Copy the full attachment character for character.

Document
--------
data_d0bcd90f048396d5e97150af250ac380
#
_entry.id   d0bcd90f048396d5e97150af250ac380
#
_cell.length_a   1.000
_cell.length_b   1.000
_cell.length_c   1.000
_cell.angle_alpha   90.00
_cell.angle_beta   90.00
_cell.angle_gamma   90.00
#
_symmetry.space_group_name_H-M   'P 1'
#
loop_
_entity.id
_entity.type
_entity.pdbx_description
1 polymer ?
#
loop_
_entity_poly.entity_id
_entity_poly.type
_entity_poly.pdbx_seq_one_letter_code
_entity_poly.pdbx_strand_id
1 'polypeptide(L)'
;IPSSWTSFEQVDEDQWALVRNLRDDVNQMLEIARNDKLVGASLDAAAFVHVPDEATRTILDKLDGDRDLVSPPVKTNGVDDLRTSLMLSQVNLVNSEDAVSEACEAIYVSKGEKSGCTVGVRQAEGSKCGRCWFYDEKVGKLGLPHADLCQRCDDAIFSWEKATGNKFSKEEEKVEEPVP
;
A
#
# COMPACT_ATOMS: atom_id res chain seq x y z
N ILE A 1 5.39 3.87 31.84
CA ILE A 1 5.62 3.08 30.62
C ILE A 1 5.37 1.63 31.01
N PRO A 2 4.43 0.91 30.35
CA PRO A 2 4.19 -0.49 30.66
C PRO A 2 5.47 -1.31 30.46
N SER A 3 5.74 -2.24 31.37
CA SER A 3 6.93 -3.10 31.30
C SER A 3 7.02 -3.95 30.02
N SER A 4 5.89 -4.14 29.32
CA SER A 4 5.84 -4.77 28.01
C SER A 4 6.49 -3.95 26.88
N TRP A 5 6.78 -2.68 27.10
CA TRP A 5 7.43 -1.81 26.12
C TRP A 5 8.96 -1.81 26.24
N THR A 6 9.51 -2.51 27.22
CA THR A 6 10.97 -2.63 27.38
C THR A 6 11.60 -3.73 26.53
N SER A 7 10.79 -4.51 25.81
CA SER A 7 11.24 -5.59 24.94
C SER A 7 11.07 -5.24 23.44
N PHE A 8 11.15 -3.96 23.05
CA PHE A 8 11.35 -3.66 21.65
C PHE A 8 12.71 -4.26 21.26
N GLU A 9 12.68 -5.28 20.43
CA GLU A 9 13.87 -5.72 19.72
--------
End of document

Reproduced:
data_d0bcd90f048396d5e97150af250ac380
#
_entry.id   d0bcd90f048396d5e97150af250ac380
#
_cell.length_a   1.000
_cell.length_b   1.000
_cell.length_c   1.000
_cell.angle_alpha   90.00
_cell.angle_beta   90.00
_cell.angle_gamma   90.00
#
_symmetry.space_group_name_H-M   'P 1'
#
loop_
_entity.id
_entity.type
_entity.pdbx_description
1 polymer ?
#
loop_
_entity_poly.entity_id
_entity_poly.type
_entity_poly.pdbx_seq_one_letter_code
_entity_poly.pdbx_strand_id
1 'polypeptide(L)'
;IPSSWTSFEQVDEDQWALVRNLRDDVNQMLEIARNDKLVGASLDAAAFVHVPDEATRTILDKLDGDRDLVSPPVKTNGVDDLRTSLMLSQVNLVNSEDAVSEACEAIYVSKGEKSGCTVGVRQAEGSKCGRCWFYDEKVGKLGLPHADLCQRCDDAIFSWEKATGNKFSKEEEKVEEPVP
;
A
#
# COMPACT_ATOMS: atom_id res chain seq x y z
N ILE A 1 5.39 3.87 31.84
CA ILE A 1 5.62 3.08 30.62
C ILE A 1 5.37 1.63 31.01
N PRO A 2 4.43 0.91 30.35
CA PRO A 2 4.19 -0.49 30.66
C PRO A 2 5.47 -1.31 30.46
N SER A 3 5.74 -2.24 31.37
CA SER A 3 6.93 -3.10 31.30
C SER A 3 7.02 -3.95 30.02
N SER A 4 5.89 -4.14 29.32
CA SER A 4 5.84 -4.77 28.01
C SER A 4 6.49 -3.95 26.88
N TRP A 5 6.78 -2.68 27.10
CA TRP A 5 7.43 -1.81 26.12
C TRP A 5 8.96 -1.81 26.24
N THR A 6 9.51 -2.51 27.22
CA THR A 6 10.97 -2.63 27.38
C THR A 6 11.60 -3.73 26.53
N SER A 7 10.79 -4.51 25.81
CA SER A 7 11.24 -5.59 24.94
C SER A 7 11.07 -5.24 23.44
N PHE A 8 11.15 -3.96 23.05
CA PHE A 8 11.35 -3.66 21.65
C PHE A 8 12.71 -4.26 21.26
N GLU A 9 12.68 -5.28 20.43
CA GLU A 9 13.87 -5.72 19.72